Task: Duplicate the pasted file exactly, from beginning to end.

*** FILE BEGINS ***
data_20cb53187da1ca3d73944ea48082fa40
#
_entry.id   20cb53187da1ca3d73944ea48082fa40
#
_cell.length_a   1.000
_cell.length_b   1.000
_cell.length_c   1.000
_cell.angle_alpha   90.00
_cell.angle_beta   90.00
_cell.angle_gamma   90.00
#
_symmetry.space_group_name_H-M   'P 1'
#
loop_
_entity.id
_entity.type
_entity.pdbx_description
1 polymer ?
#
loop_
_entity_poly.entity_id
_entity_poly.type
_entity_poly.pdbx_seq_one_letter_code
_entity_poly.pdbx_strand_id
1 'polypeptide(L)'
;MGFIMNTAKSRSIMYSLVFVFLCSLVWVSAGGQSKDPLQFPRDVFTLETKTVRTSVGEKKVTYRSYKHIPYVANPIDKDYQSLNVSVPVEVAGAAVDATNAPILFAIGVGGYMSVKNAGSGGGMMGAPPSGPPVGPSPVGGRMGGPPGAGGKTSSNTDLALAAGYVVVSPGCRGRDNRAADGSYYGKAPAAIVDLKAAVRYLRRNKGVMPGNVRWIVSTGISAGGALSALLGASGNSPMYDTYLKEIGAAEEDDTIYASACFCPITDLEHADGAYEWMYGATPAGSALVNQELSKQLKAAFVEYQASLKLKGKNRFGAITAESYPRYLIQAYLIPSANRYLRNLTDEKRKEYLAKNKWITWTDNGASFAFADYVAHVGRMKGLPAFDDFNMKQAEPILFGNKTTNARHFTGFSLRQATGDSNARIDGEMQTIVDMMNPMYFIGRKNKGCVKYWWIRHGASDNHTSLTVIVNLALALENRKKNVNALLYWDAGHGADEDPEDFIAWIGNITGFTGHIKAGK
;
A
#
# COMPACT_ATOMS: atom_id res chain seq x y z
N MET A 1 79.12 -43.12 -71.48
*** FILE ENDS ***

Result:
data_20cb53187da1ca3d73944ea48082fa40
#
_entry.id   20cb53187da1ca3d73944ea48082fa40
#
_cell.length_a   1.000
_cell.length_b   1.000
_cell.length_c   1.000
_cell.angle_alpha   90.00
_cell.angle_beta   90.00
_cell.angle_gamma   90.00
#
_symmetry.space_group_name_H-M   'P 1'
#
loop_
_entity.id
_entity.type
_entity.pdbx_description
1 polymer ?
#
loop_
_entity_poly.entity_id
_entity_poly.type
_entity_poly.pdbx_seq_one_letter_code
_entity_poly.pdbx_strand_id
1 'polypeptide(L)'
;MGFIMNTAKSRSIMYSLVFVFLCSLVWVSAGGQSKDPLQFPRDVFTLETKTVRTSVGEKKVTYRSYKHIPYVANPIDKDYQSLNVSVPVEVAGAAVDATNAPILFAIGVGGYMSVKNAGSGGGMMGAPPSGPPVGPSPVGGRMGGPPGAGGKTSSNTDLALAAGYVVVSPGCRGRDNRAADGSYYGKAPAAIVDLKAAVRYLRRNKGVMPGNVRWIVSTGISAGGALSALLGASGNSPMYDTYLKEIGAAEEDDTIYASACFCPITDLEHADGAYEWMYGATPAGSALVNQELSKQLKAAFVEYQASLKLKGKNRFGAITAESYPRYLIQAYLIPSANRYLRNLTDEKRKEYLAKNKWITWTDNGASFAFADYVAHVGRMKGLPAFDDFNMKQAEPILFGNKTTNARHFTGFSLRQATGDSNARIDGEMQTIVDMMNPMYFIGRKNKGCVKYWWIRHGASDNHTSLTVIVNLALALENRKKNVNALLYWDAGHGADEDPEDFIAWIGNITGFTGHIKAGK
;
A
#
# COMPACT_ATOMS: atom_id res chain seq x y z
N MET A 1 79.12 -43.12 -71.48